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Mysonne Responds To Trinidad Jame$, Says “This Is Our Fault”

mysonne trinidad james

The fallout continues from Trinidad Jame$’ comments about New York City last month, where he claimed at a show in Brooklyn that the South, and his hometown of Atlanta in particular, runs New York hip-hop.

“I remember when New York rap was the shit, and us in the South was like, ‘What the fuck,’ and we did our own thing,” Jame$ said on stage, prompting some boos and reactions from the crowd. “But now we run y’all, musically. That’s crazy… I’m not tryin’ to start somethin’, but if you want somethin’ we can do somethin’, I’m just bein’ honest with you. I looked up to New York music, and now every nigga that’s really poppin’ out of New York, he might as well tell you he’s from Atlanta.”

Jame$ had begun his monologue by commenting on Kendrick Lamar’s claim as “King of New York” on his verse on Big Sean’s “Control” from earlier this year, but he touched a nerve that many New York artists had been feeling lately; namely, that New York artists were being overrun by Southern sounds in their own city, and that radio DJs in NYC were not supporting local artists. Unsurprisingly, a number of rappers were less than happy with Jame$’ comments, and responses flew in from Maino, Action Bronson, Smoke DZA, Papoose, N.O.R.E., Hell Rell and even Hopsin. Trinidad refused to back down (even releasing a track, “L.I.A.A.R.S.,” to back up his claim), and now Mysonne has stepped into the ring.

“I expected somebody to start throwing chairs on stage or something,” said the Bronx-based rapper in a phone call with XXL, who was signed to Violator in the late 1990s before catching a 7-year sentence for armed robbery—which he contests to this day—before he could drop his debut album. “But then I thought about it, and I thought, ‘This is our fault.’ We’ve made it so people can come through, say whatever they want and do whatever they want in New York. The radio doesn’t really support New York artists. So he felt comfortable: ‘Why should I really respect New York when nobody else does? They don’t even respect themselves, so why should I?'”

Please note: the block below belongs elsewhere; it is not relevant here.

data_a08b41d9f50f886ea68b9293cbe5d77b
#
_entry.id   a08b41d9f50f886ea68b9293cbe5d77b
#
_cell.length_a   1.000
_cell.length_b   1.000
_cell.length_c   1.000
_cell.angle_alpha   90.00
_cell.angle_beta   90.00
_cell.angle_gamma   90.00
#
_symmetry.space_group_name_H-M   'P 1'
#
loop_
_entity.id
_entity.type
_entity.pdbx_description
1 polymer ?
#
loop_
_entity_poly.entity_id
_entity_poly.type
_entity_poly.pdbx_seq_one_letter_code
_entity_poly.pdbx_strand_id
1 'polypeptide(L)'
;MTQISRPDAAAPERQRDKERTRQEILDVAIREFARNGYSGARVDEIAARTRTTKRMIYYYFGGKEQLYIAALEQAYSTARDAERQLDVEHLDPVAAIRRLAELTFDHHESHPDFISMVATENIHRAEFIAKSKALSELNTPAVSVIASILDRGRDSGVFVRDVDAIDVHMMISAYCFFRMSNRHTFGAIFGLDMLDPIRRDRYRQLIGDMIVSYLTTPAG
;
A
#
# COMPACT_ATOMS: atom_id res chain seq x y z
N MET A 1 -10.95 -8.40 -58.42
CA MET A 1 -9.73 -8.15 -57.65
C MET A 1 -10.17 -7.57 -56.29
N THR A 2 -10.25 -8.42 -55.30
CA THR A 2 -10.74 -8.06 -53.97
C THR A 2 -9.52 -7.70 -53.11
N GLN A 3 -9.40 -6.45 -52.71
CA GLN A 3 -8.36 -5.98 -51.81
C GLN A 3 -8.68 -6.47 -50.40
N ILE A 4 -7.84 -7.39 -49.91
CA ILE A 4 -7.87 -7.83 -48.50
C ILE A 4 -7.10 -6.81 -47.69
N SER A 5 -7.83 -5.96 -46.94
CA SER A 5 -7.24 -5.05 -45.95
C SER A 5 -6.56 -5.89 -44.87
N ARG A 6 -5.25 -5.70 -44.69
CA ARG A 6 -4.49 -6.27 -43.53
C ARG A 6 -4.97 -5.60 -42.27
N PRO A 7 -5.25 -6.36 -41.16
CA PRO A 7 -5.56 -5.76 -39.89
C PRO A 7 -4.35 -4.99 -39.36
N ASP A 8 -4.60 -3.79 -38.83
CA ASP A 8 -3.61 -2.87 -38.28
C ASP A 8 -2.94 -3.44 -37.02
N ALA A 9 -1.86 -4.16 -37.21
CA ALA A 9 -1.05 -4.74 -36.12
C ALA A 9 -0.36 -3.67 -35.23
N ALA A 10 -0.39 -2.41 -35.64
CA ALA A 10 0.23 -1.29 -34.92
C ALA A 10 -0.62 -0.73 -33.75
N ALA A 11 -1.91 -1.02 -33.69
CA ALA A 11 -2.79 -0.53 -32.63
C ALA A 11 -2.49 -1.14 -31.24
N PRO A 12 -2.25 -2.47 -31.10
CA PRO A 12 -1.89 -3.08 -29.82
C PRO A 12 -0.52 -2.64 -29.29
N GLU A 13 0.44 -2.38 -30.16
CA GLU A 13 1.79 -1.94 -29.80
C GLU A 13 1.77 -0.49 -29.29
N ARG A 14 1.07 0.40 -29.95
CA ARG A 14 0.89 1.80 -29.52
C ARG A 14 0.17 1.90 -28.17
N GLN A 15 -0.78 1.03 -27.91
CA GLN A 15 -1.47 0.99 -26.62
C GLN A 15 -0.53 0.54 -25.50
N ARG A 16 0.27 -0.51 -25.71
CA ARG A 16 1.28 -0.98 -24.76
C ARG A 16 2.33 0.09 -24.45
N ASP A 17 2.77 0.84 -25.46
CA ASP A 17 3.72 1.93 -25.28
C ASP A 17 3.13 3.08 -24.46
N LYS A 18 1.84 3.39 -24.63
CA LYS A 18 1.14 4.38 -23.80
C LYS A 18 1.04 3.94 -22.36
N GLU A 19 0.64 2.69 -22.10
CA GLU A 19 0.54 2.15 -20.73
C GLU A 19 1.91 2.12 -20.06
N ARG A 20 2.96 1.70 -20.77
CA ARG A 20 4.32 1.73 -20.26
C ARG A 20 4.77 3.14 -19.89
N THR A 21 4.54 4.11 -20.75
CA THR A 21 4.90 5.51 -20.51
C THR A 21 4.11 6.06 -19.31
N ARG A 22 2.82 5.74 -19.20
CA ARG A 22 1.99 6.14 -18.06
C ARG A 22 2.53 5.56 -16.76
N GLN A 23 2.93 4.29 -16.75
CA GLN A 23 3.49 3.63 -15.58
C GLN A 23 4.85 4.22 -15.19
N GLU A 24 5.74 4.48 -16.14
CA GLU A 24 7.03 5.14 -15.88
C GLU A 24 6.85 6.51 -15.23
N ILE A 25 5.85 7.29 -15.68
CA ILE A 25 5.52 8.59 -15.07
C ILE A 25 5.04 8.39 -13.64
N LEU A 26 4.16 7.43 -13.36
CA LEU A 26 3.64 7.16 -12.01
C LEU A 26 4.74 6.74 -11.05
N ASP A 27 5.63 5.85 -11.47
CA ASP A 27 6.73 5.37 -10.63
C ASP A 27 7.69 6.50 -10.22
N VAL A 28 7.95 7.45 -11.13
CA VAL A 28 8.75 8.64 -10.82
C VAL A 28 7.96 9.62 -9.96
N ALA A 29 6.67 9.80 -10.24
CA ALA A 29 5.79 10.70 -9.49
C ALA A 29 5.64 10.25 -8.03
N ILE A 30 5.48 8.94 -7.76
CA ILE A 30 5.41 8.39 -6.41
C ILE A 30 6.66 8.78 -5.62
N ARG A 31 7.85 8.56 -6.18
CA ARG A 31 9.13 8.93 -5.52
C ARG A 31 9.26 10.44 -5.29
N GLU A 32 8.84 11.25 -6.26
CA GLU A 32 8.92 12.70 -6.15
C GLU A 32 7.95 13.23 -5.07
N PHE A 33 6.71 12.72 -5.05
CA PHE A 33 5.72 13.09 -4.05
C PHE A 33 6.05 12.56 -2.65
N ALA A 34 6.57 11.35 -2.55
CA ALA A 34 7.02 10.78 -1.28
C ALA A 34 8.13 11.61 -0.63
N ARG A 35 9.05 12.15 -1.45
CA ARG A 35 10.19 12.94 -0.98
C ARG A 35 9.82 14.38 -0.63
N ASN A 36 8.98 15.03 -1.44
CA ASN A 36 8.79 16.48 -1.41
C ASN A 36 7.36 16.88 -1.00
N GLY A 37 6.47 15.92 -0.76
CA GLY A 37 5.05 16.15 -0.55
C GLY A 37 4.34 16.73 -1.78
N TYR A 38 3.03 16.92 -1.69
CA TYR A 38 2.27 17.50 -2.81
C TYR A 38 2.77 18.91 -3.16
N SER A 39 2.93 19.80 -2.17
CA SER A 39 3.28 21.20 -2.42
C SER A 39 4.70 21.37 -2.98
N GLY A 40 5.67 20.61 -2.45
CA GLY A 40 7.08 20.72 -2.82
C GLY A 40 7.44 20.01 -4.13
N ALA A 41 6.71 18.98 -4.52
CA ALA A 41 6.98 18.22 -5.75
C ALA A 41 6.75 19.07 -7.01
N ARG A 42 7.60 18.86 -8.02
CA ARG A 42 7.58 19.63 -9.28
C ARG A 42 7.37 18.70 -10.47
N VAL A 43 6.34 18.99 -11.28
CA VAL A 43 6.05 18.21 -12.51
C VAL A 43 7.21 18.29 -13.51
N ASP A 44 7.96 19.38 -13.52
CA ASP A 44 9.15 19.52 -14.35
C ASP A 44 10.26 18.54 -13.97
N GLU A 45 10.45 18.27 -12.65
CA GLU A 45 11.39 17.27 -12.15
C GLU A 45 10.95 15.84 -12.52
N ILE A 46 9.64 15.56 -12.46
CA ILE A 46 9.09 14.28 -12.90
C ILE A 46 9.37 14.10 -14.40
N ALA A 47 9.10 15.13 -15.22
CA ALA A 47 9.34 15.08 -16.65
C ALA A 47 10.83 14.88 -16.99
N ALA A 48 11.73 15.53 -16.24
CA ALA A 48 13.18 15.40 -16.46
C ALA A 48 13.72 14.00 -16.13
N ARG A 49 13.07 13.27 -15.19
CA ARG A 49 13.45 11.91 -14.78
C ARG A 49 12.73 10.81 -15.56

Mysonne made waves last week when a photo was snapped (above) that showed him confronting Jame$ in New York City; reports on some gossip sites said a fight may have broken out while others maintained that Mysonne slapped Jame$, but Mys described the interaction as “a conversation.” “He just kept reiterating that it wasn’t his intention to insult anybody, and that he was speaking his truth,” he said, also adding that Jame$’ comments were different than Kendrick Lamar’s King of New York claim because K.Dot issued it in a track. “I just kept reiterating to him that that wasn’t his truth to speak in New York. It’s like you walk in somebody’s home and the couple is fighting, and you’re taking somebody’s side. That’s not your business. You don’t get involved in what goes on in someone’s household, even if you do have an opinion, even if your opinion is factual. It’s not for you to give that opinion.”

But Mysonne—like others, such as Maino, have stated—said that while Jame$ disrespected New York with his comments, the City needs to look inwardly if it is to stop incidents like these from happening again. “I’m hoping that Kendrick’s statement and the Trinidad Jame$ statement have awakened radio here and the people here, us as artists and as fans, everything, to know that we’re diminishing our place and our value in hip-hop,” he said. “I hope that they start waking up and saying, ‘Wow. We don’t even dictate a sound.’ When you go to any other country or city, you hear the sound of their town on their radio. You hear the people that live there. You might not like it, but you’re damn sure gonna hear in here the people who represent the culture of that city. And that’s what New York has to get back to.” —Dan Rys (@danrys)

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